Muscle slide is accomplished via a dorsal approach to protect the palmar blood supply to the intrinsic muscles. The metacarpal origins of all interossei are released subperiosteally. The tendons of the abductor digiti quinti and the flexor digiti quinti brevis are also usually transected.[17] The MCP joints are then extended and the PIP joints flexed, allowing the muscles to advance distally. The hand is then splinted in this claw position for a period of 3 weeks.

In a single-center retrospective review of 50 patients (54 hands) with CNS lesions and contractures of the wrist and extrinsic finger flexor and forearm pronator muscles, Thevenin-Lemoine et al found that the Page-Scaglietti technique (proximal release of extrinsic flexor and pronator muscles) yielded significant improvements in range of motion and function as evaluated according to the Zancolli and House classifications.[18]


Outcome and Prognosis

The prognosis for each patient is variable and depends on the severity of the contracture and the underlying cause of the contracture. The surgeon's objective is to restore structure and function to the contracted hand. The ultimate goal is to provide the patient maximal comfort and functional independence.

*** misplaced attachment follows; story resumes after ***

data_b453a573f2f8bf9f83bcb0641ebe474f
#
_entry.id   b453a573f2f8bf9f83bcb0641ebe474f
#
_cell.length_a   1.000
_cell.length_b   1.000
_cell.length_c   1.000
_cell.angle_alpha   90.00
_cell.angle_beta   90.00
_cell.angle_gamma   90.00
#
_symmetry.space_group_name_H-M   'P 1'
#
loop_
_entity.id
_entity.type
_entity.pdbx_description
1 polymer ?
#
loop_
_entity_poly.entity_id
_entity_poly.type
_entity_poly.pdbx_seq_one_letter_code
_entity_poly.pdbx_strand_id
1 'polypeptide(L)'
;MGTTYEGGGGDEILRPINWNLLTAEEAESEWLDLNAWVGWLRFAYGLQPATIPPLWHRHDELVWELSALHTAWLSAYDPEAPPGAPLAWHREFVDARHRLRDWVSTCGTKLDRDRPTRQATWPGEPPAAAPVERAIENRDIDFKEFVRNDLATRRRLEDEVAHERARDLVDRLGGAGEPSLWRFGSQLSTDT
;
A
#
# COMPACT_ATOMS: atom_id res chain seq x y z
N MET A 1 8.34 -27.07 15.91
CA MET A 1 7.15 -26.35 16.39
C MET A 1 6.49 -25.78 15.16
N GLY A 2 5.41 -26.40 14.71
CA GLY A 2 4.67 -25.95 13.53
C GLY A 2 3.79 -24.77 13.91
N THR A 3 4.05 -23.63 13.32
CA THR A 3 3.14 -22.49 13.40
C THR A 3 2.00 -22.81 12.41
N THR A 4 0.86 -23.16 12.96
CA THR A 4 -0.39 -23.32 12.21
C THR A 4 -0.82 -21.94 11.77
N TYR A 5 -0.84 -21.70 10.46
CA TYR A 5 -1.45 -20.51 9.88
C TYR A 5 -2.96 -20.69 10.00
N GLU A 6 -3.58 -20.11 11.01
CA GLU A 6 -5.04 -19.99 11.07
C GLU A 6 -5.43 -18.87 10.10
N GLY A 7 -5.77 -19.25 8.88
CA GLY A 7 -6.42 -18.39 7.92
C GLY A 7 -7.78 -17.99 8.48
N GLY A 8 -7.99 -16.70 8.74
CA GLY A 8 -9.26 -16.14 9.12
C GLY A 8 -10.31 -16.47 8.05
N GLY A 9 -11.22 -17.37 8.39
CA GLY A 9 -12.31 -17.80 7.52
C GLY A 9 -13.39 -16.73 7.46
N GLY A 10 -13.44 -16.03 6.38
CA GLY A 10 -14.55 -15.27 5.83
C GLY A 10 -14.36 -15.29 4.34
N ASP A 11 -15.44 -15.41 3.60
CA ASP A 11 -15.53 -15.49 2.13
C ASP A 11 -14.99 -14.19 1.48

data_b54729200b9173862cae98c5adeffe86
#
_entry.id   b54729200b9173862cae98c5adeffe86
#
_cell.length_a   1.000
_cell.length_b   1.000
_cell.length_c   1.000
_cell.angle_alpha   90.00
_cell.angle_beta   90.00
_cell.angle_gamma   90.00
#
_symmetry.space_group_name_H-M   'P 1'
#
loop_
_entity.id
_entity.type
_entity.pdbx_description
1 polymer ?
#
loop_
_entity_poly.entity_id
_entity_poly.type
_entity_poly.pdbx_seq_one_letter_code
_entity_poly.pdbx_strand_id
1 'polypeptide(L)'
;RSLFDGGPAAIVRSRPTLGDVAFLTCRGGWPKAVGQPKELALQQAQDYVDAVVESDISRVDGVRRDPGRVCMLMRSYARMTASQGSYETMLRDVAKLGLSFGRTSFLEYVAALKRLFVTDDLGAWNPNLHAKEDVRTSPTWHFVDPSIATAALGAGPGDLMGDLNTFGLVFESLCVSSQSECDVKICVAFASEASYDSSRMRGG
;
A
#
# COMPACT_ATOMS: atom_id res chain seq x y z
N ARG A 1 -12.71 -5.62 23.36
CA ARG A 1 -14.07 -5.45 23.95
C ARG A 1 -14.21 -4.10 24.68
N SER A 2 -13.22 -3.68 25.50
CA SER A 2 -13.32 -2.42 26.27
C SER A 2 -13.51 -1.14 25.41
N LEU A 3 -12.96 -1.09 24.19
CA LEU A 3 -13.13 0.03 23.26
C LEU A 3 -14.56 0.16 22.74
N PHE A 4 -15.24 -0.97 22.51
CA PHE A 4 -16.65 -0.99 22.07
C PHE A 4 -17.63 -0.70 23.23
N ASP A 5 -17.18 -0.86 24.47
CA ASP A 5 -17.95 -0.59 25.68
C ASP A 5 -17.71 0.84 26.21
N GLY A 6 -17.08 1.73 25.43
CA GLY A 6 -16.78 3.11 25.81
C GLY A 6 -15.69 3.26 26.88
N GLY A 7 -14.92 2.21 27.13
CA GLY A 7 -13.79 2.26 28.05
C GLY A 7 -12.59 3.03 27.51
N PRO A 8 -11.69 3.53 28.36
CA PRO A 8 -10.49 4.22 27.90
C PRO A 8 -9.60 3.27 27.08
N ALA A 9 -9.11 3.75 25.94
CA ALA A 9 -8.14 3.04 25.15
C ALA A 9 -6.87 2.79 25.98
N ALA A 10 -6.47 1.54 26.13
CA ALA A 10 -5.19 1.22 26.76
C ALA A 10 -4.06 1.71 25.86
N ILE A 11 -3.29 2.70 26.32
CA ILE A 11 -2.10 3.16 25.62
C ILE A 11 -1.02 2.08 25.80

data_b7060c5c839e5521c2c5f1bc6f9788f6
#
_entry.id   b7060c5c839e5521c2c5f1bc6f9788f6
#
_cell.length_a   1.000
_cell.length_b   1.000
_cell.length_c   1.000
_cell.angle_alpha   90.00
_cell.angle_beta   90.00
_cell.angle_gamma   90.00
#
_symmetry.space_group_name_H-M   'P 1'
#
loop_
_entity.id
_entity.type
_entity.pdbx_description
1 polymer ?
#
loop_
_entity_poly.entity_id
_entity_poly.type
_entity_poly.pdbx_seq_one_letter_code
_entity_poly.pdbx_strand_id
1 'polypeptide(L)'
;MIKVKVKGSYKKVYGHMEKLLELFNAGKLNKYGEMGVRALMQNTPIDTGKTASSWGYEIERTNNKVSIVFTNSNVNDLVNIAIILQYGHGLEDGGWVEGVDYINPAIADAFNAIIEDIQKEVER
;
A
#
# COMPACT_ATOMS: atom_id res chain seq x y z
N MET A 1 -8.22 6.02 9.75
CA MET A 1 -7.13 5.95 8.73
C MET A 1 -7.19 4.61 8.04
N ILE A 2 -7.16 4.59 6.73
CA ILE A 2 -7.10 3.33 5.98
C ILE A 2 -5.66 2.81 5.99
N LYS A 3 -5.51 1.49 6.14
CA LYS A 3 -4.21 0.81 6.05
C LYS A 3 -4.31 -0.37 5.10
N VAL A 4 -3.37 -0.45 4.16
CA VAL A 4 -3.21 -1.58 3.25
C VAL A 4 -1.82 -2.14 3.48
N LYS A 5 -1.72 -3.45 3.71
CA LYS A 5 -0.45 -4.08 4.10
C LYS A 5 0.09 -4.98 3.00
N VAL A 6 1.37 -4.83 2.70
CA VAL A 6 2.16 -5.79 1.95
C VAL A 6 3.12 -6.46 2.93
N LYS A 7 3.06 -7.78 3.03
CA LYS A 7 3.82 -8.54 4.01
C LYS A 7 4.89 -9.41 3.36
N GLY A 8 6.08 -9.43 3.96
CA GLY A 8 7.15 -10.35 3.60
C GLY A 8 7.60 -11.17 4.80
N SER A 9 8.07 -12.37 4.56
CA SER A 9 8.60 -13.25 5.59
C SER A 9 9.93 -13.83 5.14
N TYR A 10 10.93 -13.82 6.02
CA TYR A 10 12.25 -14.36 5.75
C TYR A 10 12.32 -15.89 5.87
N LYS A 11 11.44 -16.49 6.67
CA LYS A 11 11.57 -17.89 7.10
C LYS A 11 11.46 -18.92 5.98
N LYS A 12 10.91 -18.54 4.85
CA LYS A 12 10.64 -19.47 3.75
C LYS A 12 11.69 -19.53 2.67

Contributor Information and Disclosures

Bradon J Wilhelmi, MD Leonard J Weiner Professor and Chief of Plastic Surgery, Plastic Surgery Residency Program Director, Hiram C Polk Jr Department of Surgery, University of Louisville School of Medicine

Bradon J Wilhelmi, MD is a member of the following medical societies: Alpha Omega Alpha, American Association for Hand Surgery, American Society for Reconstructive Microsurgery, Association for Surgical Education, Plastic Surgery Research Council, American Association of Clinical Anatomists, Wound Healing Society, American Society for Aesthetic Plastic Surgery, American Burn Association, American College of Surgeons, American Society for Surgery of the Hand, American Society of Plastic Surgeons

Disclosure: Nothing to disclose.

Specialty Editor Board

Francisco Talavera, PharmD, PhD Adjunct Assistant Professor, University of Nebraska Medical Center College of Pharmacy; Editor-in-Chief, Medscape Drug Reference

Disclosure: Received salary from Medscape for employment. for: Medscape.

Thomas R Hunt III, MD Professor and Chairman, Joseph Barnhart Department of Orthopedic Surgery, Baylor College of Medicine